His Twitter account reads "legless marshal." It is a presumptive handicap, the result of an accident at Goodwood in 2000. Yet, with his passion for motorsport and the 24 Hours of Le Mans intact, Steve Tarrant continued to volunteer every year to ensure the safety of others up until his well-deserved retirement in 2017.
Filled with a passion for motorsport since childhood, back when he went to British stock car circuits with his parents (the discipline in which debuted Nick Tandy, winner at the 24 Hours of Le Mans in 2015), Steve Tarrant first satisfied his passion as a spectator, in Formula 1 then at the 24 Hours of Le Mans: "I went to Le Mans for the very first time in 1983, and it was the beginning of a long love story that endures today! In the early 1990s, I started to get involved in karting. At the time, I had two jobs: computer engineer by day, and an official on the karting tracks in the evenings and on weekends. Slowly but surely, karting led me to auto races, from super touring to historical gatherings like Goodwood."
Sadly, on June 24, 2000 at the Goodwood Festival of Speed, a competitor lost control of his car on the finish line and brutally struck two marshals. Andy Carpenter was killed and Steve Tarrant lost a leg. So began a long process of recovery, including hospital stays, surgical operations and rehabilitation. Nonetheless, the desire to return to motorsport circuits never left Tarrant, despite the fact some considered it ill-advised. Lord March, the owner of Goodwood, invited him to the Goodwood Revival in September of 2000: "I think he wanted to test my mettle. I had seen images of the accident, but had no idea how I would react on site. In fact, my love for motorsport had not waned and I wanted but one thing, to become a marshal again."
From left to right: Steve Tarrant at the 2017 Goodwood Revival with Tom Kristensen and Derek Bell (Copyright Louis Monnier / ACO) and Steve Tarrant at 2013 Petit Le Mans, at Road Atlanta (Georgia).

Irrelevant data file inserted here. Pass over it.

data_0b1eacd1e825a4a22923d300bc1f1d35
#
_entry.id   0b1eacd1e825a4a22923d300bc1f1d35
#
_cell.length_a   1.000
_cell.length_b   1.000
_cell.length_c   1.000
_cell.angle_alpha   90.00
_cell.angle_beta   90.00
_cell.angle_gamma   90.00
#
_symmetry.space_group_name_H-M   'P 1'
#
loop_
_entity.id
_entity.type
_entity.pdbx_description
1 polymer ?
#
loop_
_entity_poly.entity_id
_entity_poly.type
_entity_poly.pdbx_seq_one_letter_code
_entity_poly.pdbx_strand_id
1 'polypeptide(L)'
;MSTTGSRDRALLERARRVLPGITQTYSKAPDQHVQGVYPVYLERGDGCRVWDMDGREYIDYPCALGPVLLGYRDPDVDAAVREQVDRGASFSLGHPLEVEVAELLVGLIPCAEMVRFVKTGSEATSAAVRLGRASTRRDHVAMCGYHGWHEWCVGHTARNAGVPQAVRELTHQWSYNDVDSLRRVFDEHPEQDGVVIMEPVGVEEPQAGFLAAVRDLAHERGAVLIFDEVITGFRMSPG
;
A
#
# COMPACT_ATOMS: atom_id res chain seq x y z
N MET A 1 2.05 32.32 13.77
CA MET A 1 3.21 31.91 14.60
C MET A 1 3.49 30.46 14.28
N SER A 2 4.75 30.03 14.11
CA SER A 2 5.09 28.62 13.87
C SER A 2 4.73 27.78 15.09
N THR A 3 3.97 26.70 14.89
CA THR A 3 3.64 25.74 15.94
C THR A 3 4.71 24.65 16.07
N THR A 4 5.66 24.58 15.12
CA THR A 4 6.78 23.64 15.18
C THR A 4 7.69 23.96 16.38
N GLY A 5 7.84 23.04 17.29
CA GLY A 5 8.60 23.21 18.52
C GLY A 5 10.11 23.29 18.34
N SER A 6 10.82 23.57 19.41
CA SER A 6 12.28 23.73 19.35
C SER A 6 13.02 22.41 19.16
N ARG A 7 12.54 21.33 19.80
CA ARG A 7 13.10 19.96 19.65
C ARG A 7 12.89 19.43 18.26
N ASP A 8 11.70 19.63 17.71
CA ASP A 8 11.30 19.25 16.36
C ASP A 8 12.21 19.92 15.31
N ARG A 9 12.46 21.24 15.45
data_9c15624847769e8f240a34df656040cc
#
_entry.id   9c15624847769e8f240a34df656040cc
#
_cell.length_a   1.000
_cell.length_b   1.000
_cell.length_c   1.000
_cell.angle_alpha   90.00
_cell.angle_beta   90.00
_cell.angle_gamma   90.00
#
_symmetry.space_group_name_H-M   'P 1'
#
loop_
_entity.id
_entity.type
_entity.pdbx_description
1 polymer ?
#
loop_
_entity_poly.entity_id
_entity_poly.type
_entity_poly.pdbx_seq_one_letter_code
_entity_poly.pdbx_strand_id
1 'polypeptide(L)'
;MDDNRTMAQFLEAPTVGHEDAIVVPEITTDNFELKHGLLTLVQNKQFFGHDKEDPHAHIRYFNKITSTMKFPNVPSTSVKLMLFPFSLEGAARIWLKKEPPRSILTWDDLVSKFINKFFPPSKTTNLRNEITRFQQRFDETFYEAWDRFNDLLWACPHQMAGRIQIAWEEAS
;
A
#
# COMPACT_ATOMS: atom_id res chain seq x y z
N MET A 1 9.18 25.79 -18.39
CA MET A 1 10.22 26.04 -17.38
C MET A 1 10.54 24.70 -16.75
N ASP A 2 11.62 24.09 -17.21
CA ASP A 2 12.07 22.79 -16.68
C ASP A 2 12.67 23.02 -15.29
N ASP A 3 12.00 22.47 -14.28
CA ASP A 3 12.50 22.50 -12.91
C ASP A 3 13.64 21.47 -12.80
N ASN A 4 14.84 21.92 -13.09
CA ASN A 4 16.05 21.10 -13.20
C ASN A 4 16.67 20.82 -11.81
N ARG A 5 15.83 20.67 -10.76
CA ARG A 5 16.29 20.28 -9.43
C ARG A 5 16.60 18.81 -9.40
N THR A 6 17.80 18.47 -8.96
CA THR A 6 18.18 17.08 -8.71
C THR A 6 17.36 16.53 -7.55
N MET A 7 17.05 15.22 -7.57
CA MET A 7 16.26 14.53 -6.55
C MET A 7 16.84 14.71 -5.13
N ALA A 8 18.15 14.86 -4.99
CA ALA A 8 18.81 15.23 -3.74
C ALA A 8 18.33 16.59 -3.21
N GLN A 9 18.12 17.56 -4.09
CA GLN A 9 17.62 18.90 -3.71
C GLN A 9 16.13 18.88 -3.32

To the chagrin of certain individuals who frowned at the prospect of a wheelchair-bound marshal, Steve Tarrant passed the test: returning to Goodwood stirred up no negative memories and he knew he could still be useful at the edge of the track despite having to wait to be physically able. In 2002, the news of Tarrant's return made it to Bernard Nirrengarten. The head of post 106, located between the Arnage corner and the Porsche curves at the 24 Hours circuit, sent him an email inviting him to become part of his team. The Brit's first wife was also a marshal, so both decided to go to Le Mans in 2003 to observe the marshals at work. And so, 20 years after his first visit, Steve Tarrant was back in the fray! "I have only missed one edition of the 24 Hours of Le Mans since, in 2005, for medical reasons. I remained loyal as a 'commissaire de piste' to post 106 where no fewer than nine nationalities speaking five languages coexisted in joy and good humour."
Despite his wheelchair, Steve Tarrant required no preferential treatment and in the early years slept in a tent during the eight days of race week. Though eventually he gladly traded the tent for a motorhome, he does not regret the good-natured spirit that reigned within the small group who gathered in the barn of a friendly local resident: "What I loved most about serving as a marshal is the camaraderie...among the volunteers of course, but over the years I've also fraternized with drivers, teams, officials. Le Mans is really one big family!"
It is a family that Steve Tarrant decided to leave this past June, two years after transferring to serve in the pits as a 'commissaire de stands', for well-deserved retirement, finishing at the Goodwood Revival in September of last year. The resident of southern England intends to take some time for himself after so many years watching over others. But that's not all! He is very active in associations helping people with reduced mobility, and would like to continue to pass on his passion for motorsport to young people and get them to volunteer as marshals: "Young people spend a great deal of time on their computers and phones, but I try to show them that nothing can compare to human interaction. While it's great to be paid to do a job, volunteering instils a spirit of camaraderie that cannot be found elsewhere."
Steve Tarrant's experiences in that vein span the globe! From Silverstone to Road Atlanta (three editions of Petit Le Mans to his credit) by way of South Africa, Laguna Seca in California and Le Mans. "To work at different circuits in various countries fosters the exchange of ideas and methods, though it is clear the evolution is the same everywhere. New technologies have guided the function of the marshals, just like the professionalization of motorsport has changed the mentality of drivers and teams. There was a time when crossing the finish line at Le Mans was epic. Today, the 24 Hours of Le Mans has become a 24-hour sprint. But my passion is still just as strong."
The "legless marshal" will be able to indulge his passion once again at the 86th edition of the 24 Hours of Le Mans on June 16th and 17th, with new adventures he will undoubtedly share with you…
Photo (Louis Monnier / ACO) : Steve Tarrant at the Goodwood Revival in 2017.